# Identifying matrices as REF, RREF, or neither

• crememars
crememars
Thread moved from the technical math forums to the schoolwork forum
TL;DR Summary: we are given a set of coefficient matrices (shown below) and we need to determine whether they are in REF, RREF, or neither.

Hello! I am having a lot of trouble identifying these matrices, and using the criteria checklist is not helping very much. Here is what I am working with:

Matrix A =
0 0 1
0 0 0
0 0 0

*I think this would be RREF. It has a leading 1 with no non-zero entries above or below it. The two zero rows are confusing me a little though.

Matrix B =
0 0
0 0
0 0

*This one has no leading entries at all, so does it automatically classify as neither REF nor RREF?

Matrix C =
0 0 1

*This matrix has only one row. We did not learn much about exceptions in class, but I feel as if matrices consist of at least more than two equations. Therefore, this matrix should be in neither form. If my reasoning is wrong, then I think that this might be RREF, since there is a leading 1 with no non-zero entries below or above it.

I would sincerely appreciate any help with these problems. Thank you!

crememars said:
*This matrix has only one row. We did not learn much about exceptions in class, but I feel as if matrices consist of at least more than two equations.
A matrix can have as few as one row or as few as one column. A matrix can represent a system of one or more equations, but it does not consist of equations.

How does your book define the terms REF (row-echelon form) and RREF (reduced row-echelon form)?
Since all three matrices you showed can't be simplified further, I would say that all three are RREF.

berkeman

## What is the difference between REF and RREF?

REF (Row Echelon Form) and RREF (Reduced Row Echelon Form) are both forms of matrices used to simplify linear systems. In REF, each leading entry of a row is to the right of the leading entry of the row above it, and all entries below a leading entry are zero. In RREF, in addition to the properties of REF, each leading entry is 1 and is the only nonzero entry in its column.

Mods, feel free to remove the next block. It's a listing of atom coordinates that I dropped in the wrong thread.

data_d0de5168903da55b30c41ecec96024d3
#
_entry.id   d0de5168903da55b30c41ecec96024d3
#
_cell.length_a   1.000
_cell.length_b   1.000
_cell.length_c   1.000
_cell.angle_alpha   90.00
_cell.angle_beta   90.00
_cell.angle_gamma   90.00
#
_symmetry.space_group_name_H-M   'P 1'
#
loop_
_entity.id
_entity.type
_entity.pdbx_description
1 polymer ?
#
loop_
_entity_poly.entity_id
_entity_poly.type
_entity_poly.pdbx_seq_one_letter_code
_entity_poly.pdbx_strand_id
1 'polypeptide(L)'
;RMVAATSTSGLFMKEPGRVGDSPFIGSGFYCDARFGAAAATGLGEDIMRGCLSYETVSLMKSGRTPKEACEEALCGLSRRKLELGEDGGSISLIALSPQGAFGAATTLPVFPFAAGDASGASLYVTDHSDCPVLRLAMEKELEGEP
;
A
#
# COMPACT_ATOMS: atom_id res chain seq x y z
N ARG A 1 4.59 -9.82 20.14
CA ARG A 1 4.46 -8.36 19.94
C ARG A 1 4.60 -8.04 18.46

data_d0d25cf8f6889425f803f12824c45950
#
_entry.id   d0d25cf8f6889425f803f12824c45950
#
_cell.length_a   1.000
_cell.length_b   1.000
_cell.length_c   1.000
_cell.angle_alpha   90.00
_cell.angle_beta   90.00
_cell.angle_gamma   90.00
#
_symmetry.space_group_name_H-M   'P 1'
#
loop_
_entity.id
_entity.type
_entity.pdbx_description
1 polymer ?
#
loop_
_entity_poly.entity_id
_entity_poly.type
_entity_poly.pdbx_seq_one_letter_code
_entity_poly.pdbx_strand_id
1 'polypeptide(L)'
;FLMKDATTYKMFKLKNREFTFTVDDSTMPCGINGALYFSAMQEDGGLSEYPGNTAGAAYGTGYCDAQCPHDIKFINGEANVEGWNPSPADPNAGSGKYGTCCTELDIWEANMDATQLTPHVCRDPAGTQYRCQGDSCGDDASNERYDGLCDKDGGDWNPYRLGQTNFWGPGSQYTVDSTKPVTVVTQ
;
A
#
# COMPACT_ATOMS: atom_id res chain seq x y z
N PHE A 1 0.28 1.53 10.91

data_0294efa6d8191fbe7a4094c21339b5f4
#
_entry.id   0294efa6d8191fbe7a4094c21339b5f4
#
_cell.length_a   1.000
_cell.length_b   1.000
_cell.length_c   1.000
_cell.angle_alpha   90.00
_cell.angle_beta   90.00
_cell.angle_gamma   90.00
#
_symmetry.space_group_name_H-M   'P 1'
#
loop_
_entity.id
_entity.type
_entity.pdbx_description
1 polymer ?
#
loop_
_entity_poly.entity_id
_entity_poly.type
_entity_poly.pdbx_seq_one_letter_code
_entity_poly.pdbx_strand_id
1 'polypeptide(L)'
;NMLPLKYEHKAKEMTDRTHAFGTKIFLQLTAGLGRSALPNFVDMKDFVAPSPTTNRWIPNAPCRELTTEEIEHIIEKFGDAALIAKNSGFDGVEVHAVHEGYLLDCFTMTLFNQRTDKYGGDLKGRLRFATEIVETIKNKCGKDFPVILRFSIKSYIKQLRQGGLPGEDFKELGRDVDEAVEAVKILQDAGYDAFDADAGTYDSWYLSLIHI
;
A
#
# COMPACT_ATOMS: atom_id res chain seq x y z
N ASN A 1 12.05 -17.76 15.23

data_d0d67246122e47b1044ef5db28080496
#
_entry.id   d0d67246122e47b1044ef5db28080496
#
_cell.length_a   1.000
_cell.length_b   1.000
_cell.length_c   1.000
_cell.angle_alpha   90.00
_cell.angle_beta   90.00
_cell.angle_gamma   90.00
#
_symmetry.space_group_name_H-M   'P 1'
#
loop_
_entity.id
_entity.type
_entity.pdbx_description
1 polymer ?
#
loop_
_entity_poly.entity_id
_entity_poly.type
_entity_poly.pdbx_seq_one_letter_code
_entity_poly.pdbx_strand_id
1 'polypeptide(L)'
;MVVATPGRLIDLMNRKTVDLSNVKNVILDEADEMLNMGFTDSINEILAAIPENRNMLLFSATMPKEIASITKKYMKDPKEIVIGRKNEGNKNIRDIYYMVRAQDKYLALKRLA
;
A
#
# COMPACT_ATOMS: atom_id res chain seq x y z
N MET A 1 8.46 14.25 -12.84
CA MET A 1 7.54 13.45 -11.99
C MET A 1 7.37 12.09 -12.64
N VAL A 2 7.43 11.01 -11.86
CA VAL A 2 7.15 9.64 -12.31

## How can I determine if a matrix is in REF?

A matrix is in REF if it satisfies the following conditions: 1) All nonzero rows are above any rows of all zeros, 2) The leading entry of each nonzero row is strictly to the right of the leading entry of the row above it, and 3) All entries below a leading entry are zeros.

## What additional criteria must a matrix meet to be in RREF?

In addition to the criteria for REF, a matrix must meet the following conditions to be in RREF: 1) The leading entry in each nonzero row must be 1, and 2) Each leading 1 must be the only nonzero entry in its column.

## Can a matrix be neither REF nor RREF?

Yes, a matrix can be neither REF nor RREF if it does not satisfy the criteria for either form. For example, if the leading entries are not strictly to the right of the leading entries in the rows above, or if there are nonzero entries below a leading entry, the matrix is neither in REF nor in RREF.

## What steps can I take to convert a matrix to REF or RREF?

To convert a matrix to REF, use row operations to ensure that all nonzero rows are above any rows of all zeros, and that each leading entry is to the right of the leading entry in the row above. To further convert to RREF, make sure each leading entry is 1 and that it is the only nonzero entry in its column. The row operations include row swapping, multiplying a row by a nonzero scalar, and adding or subtracting multiples of rows from each other.

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